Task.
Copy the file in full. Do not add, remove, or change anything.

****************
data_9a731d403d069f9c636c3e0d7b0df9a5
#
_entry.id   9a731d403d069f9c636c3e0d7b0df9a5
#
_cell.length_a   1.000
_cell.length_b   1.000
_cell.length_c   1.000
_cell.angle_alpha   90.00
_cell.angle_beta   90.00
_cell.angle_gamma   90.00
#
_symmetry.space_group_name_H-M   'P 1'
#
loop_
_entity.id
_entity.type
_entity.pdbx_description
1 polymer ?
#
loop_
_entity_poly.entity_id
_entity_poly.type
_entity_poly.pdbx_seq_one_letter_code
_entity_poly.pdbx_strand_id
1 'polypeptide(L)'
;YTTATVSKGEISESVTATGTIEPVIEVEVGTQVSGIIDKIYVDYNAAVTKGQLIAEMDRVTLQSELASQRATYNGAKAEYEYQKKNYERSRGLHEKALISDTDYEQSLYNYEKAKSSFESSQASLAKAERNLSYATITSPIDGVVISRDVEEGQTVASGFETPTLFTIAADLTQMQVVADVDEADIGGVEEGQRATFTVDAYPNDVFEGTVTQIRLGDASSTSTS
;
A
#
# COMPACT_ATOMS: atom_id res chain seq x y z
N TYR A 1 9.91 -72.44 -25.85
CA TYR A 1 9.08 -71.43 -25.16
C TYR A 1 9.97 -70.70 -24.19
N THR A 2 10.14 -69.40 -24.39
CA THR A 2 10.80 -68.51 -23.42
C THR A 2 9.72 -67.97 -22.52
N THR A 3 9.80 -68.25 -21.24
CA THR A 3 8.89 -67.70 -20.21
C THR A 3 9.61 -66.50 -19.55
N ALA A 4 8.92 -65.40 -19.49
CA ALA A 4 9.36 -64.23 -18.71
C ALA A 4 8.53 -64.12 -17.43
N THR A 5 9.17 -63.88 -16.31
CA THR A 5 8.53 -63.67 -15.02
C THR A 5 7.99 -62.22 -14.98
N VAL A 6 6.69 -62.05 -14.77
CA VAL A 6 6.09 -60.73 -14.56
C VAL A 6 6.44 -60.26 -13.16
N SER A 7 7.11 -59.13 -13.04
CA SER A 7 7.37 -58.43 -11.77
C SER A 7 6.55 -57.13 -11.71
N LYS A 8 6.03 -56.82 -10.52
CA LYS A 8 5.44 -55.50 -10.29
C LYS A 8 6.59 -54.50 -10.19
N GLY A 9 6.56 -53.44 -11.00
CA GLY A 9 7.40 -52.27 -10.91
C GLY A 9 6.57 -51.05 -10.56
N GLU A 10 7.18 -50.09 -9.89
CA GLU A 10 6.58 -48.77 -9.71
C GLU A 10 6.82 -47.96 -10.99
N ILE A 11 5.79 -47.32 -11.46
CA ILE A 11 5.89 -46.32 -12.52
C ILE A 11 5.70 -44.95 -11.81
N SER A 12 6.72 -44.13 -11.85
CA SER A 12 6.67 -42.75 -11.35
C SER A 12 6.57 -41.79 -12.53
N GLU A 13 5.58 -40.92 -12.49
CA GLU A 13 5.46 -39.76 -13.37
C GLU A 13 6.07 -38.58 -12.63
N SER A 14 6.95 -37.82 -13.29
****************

data_9a731d403d069f9c636c3e0d7b0df9a5
#
_entry.id   9a731d403d069f9c636c3e0d7b0df9a5
#
_cell.length_a   1.000
_cell.length_b   1.000
_cell.length_c   1.000
_cell.angle_alpha   90.00
_cell.angle_beta   90.00
_cell.angle_gamma   90.00
#
_symmetry.space_group_name_H-M   'P 1'
#
loop_
_entity.id
_entity.type
_entity.pdbx_description
1 polymer ?
#
loop_
_entity_poly.entity_id
_entity_poly.type
_entity_poly.pdbx_seq_one_letter_code
_entity_poly.pdbx_strand_id
1 'polypeptide(L)'
;YTTATVSKGEISESVTATGTIEPVIEVEVGTQVSGIIDKIYVDYNAAVTKGQLIAEMDRVTLQSELASQRATYNGAKAEYEYQKKNYERSRGLHEKALISDTDYEQSLYNYEKAKSSFESSQASLAKAERNLSYATITSPIDGVVISRDVEEGQTVASGFETPTLFTIAADLTQMQVVADVDEADIGGVEEGQRATFTVDAYPNDVFEGTVTQIRLGDASSTSTS
;
A
#
# COMPACT_ATOMS: atom_id res chain seq x y z
N TYR A 1 9.91 -72.44 -25.85
CA TYR A 1 9.08 -71.43 -25.16
C TYR A 1 9.97 -70.70 -24.19
N THR A 2 10.14 -69.40 -24.39
CA THR A 2 10.80 -68.51 -23.42
C THR A 2 9.72 -67.97 -22.52
N THR A 3 9.80 -68.25 -21.24
CA THR A 3 8.89 -67.70 -20.21
C THR A 3 9.61 -66.50 -19.55
N ALA A 4 8.92 -65.40 -19.49
CA ALA A 4 9.36 -64.23 -18.71
C ALA A 4 8.53 -64.12 -17.43
N THR A 5 9.17 -63.88 -16.31
CA THR A 5 8.53 -63.67 -15.02
C THR A 5 7.99 -62.22 -14.98
N VAL A 6 6.69 -62.05 -14.77
CA VAL A 6 6.09 -60.73 -14.56
C VAL A 6 6.44 -60.26 -13.16
N SER A 7 7.11 -59.13 -13.04
CA SER A 7 7.37 -58.43 -11.77
C SER A 7 6.55 -57.13 -11.71
N LYS A 8 6.03 -56.82 -10.52
CA LYS A 8 5.44 -55.50 -10.29
C LYS A 8 6.59 -54.50 -10.19
N GLY A 9 6.56 -53.44 -11.00
CA GLY A 9 7.40 -52.27 -10.91
C GLY A 9 6.57 -51.05 -10.56
N GLU A 10 7.18 -50.09 -9.89
CA GLU A 10 6.58 -48.77 -9.71
C GLU A 10 6.82 -47.96 -10.99
N ILE A 11 5.79 -47.32 -11.46
CA ILE A 11 5.89 -46.32 -12.52
C ILE A 11 5.70 -44.95 -11.81
N SER A 12 6.72 -44.13 -11.85
CA SER A 12 6.67 -42.75 -11.35
C SER A 12 6.57 -41.79 -12.53
N GLU A 13 5.58 -40.92 -12.49
CA GLU A 13 5.46 -39.76 -13.37
C GLU A 13 6.07 -38.58 -12.63
N SER A 14 6.95 -37.82 -13.29